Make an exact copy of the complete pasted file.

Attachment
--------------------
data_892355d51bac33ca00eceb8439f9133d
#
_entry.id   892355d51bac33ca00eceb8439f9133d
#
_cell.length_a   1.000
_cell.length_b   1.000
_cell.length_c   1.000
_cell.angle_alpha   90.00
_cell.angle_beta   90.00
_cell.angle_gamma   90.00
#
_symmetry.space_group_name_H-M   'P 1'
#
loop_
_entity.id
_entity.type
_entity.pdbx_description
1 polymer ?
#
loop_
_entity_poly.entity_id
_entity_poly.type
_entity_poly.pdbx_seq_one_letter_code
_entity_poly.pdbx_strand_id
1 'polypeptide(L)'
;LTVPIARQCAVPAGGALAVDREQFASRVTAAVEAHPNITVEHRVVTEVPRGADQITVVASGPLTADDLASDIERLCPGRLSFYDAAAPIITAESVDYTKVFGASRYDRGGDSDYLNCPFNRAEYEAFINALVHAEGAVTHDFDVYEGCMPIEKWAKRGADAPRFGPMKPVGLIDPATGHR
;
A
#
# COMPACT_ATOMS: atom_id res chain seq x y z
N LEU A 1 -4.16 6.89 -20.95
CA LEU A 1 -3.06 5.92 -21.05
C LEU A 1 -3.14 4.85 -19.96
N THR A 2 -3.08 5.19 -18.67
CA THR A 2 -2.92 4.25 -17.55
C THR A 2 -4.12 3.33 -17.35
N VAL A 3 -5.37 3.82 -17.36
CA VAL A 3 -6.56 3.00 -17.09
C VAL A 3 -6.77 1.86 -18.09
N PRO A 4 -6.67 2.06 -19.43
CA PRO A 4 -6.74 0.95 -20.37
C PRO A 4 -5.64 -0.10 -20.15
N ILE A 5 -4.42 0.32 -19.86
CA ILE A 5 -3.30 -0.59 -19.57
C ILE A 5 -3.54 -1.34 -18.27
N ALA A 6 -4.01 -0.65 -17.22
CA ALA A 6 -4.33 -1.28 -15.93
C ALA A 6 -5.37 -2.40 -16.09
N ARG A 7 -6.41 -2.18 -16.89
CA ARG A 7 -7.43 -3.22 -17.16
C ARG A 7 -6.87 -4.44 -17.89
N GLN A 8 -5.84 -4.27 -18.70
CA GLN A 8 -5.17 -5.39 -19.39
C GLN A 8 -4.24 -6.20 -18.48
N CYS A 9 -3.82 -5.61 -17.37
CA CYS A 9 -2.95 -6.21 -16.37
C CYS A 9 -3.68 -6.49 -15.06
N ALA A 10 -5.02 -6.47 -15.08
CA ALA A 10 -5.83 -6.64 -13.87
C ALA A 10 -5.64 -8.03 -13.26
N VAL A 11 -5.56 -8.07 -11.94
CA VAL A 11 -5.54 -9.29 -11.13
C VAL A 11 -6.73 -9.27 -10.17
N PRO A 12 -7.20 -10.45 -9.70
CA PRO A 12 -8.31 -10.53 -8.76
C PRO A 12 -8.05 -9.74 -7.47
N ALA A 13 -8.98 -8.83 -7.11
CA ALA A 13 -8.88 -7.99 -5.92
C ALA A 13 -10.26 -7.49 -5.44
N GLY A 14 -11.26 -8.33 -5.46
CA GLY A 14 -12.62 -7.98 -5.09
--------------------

data_892355d51bac33ca00eceb8439f9133d
#
_entry.id   892355d51bac33ca00eceb8439f9133d
#
_cell.length_a   1.000
_cell.length_b   1.000
_cell.length_c   1.000
_cell.angle_alpha   90.00
_cell.angle_beta   90.00
_cell.angle_gamma   90.00
#
_symmetry.space_group_name_H-M   'P 1'
#
loop_
_entity.id
_entity.type
_entity.pdbx_description
1 polymer ?
#
loop_
_entity_poly.entity_id
_entity_poly.type
_entity_poly.pdbx_seq_one_letter_code
_entity_poly.pdbx_strand_id
1 'polypeptide(L)'
;LTVPIARQCAVPAGGALAVDREQFASRVTAAVEAHPNITVEHRVVTEVPRGADQITVVASGPLTADDLASDIERLCPGRLSFYDAAAPIITAESVDYTKVFGASRYDRGGDSDYLNCPFNRAEYEAFINALVHAEGAVTHDFDVYEGCMPIEKWAKRGADAPRFGPMKPVGLIDPATGHR
;
A
#
# COMPACT_ATOMS: atom_id res chain seq x y z
N LEU A 1 -4.16 6.89 -20.95
CA LEU A 1 -3.06 5.92 -21.05
C LEU A 1 -3.14 4.85 -19.96
N THR A 2 -3.08 5.19 -18.67
CA THR A 2 -2.92 4.25 -17.55
C THR A 2 -4.12 3.33 -17.35
N VAL A 3 -5.37 3.82 -17.36
CA VAL A 3 -6.56 3.00 -17.09
C VAL A 3 -6.77 1.86 -18.09
N PRO A 4 -6.67 2.06 -19.43
CA PRO A 4 -6.74 0.95 -20.37
C PRO A 4 -5.64 -0.10 -20.15
N ILE A 5 -4.42 0.32 -19.86
CA ILE A 5 -3.30 -0.59 -19.57
C ILE A 5 -3.54 -1.34 -18.27
N ALA A 6 -4.01 -0.65 -17.22
CA ALA A 6 -4.33 -1.28 -15.93
C ALA A 6 -5.37 -2.40 -16.09
N ARG A 7 -6.41 -2.18 -16.89
CA ARG A 7 -7.43 -3.22 -17.16
C ARG A 7 -6.87 -4.44 -17.89
N GLN A 8 -5.84 -4.27 -18.70
CA GLN A 8 -5.17 -5.39 -19.39
C GLN A 8 -4.24 -6.20 -18.48
N CYS A 9 -3.82 -5.61 -17.37
CA CYS A 9 -2.95 -6.21 -16.37
C CYS A 9 -3.68 -6.49 -15.06
N ALA A 10 -5.02 -6.47 -15.08
CA ALA A 10 -5.83 -6.64 -13.87
C ALA A 10 -5.64 -8.03 -13.26
N VAL A 11 -5.56 -8.07 -11.94
CA VAL A 11 -5.54 -9.29 -11.13
C VAL A 11 -6.73 -9.27 -10.17
N PRO A 12 -7.20 -10.45 -9.70
CA PRO A 12 -8.31 -10.53 -8.76
C PRO A 12 -8.05 -9.74 -7.47
N ALA A 13 -8.98 -8.83 -7.11
CA ALA A 13 -8.88 -7.99 -5.92
C ALA A 13 -10.26 -7.49 -5.44
N GLY A 14 -11.26 -8.33 -5.46
CA GLY A 14 -12.62 -7.98 -5.09